Summer’s almost over (sob!) – not that it’s felt like we’ve had much of one with the ever changing weather. If your little one is about to start school for the first time and you are feeling a little overwhelmed – 10 Ways to prepare for the start of school might be worth a read.
Check you have bought everything you need and that it is clearly labelled. I made sure I had five t-shirts for each day of the week, four pairs of trousers, two sweaters, and two weeks worth of socks so that if E became grubby I would have spares and not have to panic about washing and drying uniform for the next day.
2. Practice dressing and undressing
Children are expected to be able to dress and undress themselves at school especially for PE so getting them to practice this at home is a must. They do have some help though from teachers and assistants but with 30 children they can’t obviously help then all. I’ve lost count of the number of time I’ve picked E up from school and he has had his shoes/PE shirt on the wrong way round! So don’t forget about practicing putting shoes on and too!
Buy these as close to the end of the summer as possible (1-2 weeks before school starts) – children seem to have huge a growth spurt over the holidays! Save timeand pre-book an appointment We did this last year with Clarks and managed to have E sorted in under half an hour! Beats having to grab one of those tickets and waiting forever to be seen!
4. Wear new shoes in
Once you’ve bought said shoes get them to wear them around the house a couple of hours at a time so they can wear them in. If you do this 1-2 weeks before school starts you will still have time to exchange them if they are ill-fitted or rubbing.
5. Ease into waking up earlier
Inevitably your children will more than likely have been going to bed later over the summer holidays. To gradually ease them into the earlier wake-ups ahead of school gradually start putting them to bed earlier a week before. This hopefully helps
6. Allow time for the new routine to settle
There is definitely a period of adjustment for both you and your child in the beginning. Try not to stress about it too much and don’t be afraid to change things up a bit if your current routine doesn’t seem to be working. We switched from bathing every day to every other day so we could have more time in the evenings to catch up when I walked through the door from work.
7. Check book bags/bags every night
I was warned about the amount of things you have to remember when you have a school-aged child. I religiously check E’s book bag and any permission/donations forms that need filling etc are done straight away and put back to be returned the following day. The school also sends out a fortnightly newsletter so I transfer any important upcoming dates onto the family calendar (see below!)
8. Invest in a family calendar
If you don’t already have one in a prominent position in the home – I would get one now! I use one from M&S that allows each family member a column to themselves. It really helped me with all the important school dates I had to remember.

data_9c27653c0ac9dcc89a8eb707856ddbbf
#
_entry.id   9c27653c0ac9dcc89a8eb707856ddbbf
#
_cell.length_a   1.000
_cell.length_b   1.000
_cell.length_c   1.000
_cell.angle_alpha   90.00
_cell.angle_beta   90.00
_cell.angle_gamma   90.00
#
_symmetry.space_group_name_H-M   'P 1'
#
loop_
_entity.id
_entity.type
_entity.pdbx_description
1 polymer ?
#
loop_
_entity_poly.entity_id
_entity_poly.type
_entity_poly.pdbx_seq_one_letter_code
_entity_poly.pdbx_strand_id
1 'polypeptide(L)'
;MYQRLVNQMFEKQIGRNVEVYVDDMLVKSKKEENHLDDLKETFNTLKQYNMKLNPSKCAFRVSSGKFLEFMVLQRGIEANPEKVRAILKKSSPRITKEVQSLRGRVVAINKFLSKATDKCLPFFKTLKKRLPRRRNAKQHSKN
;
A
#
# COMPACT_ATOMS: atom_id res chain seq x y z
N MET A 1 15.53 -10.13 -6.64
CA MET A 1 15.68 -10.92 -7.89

9. Be specific with your questions
They are off learning, having fun and making new friends. You want to know everything they have done on their first day. Be prepared though – you will probably not find much at all. Children will be very tired from their new routine and I found that asking them E what he did during the day would be met with “nothing” or “can’t remember”
It’s all about finding the right time and asking the right kind of questions. With mine I found the best time to ask was when he’d been at home chilling for a bit after school or when we were having a bath. I would ask specific questions such as “Who did you play with today” “What toys did you have out” which would then start him inadvertently talking about his day without much further questioning from me.
As I got to know his school routine I could ask more direct questions about his day such as “Who was star of the week this week?” “Did you get to sit on the cushion?”
10. No after-school activities
Full-time school can take some getting used to and I was given some great advice by a friend not to organise any after-school activities or play dates for the first term. I found that E would be more tired and cranky as the week went by and was prone to crying over things he wouldn’t normally be bothered about. Being at home vegging out infront of the tv or playing with his toys were enough to keep him happy.
The same applied to keeping weekends as relaxed and stress-free as possible. I’m very lucky that both boys tend to sleep in until around 8am at the weekends so we would spend the weekend as a family relaxing and were conscious not to arrange big days our or outings that would tire E out more.
Best of luck and make sure you don’t forget the tissues!
Do you have any tips to share? What worked for you when your children started school?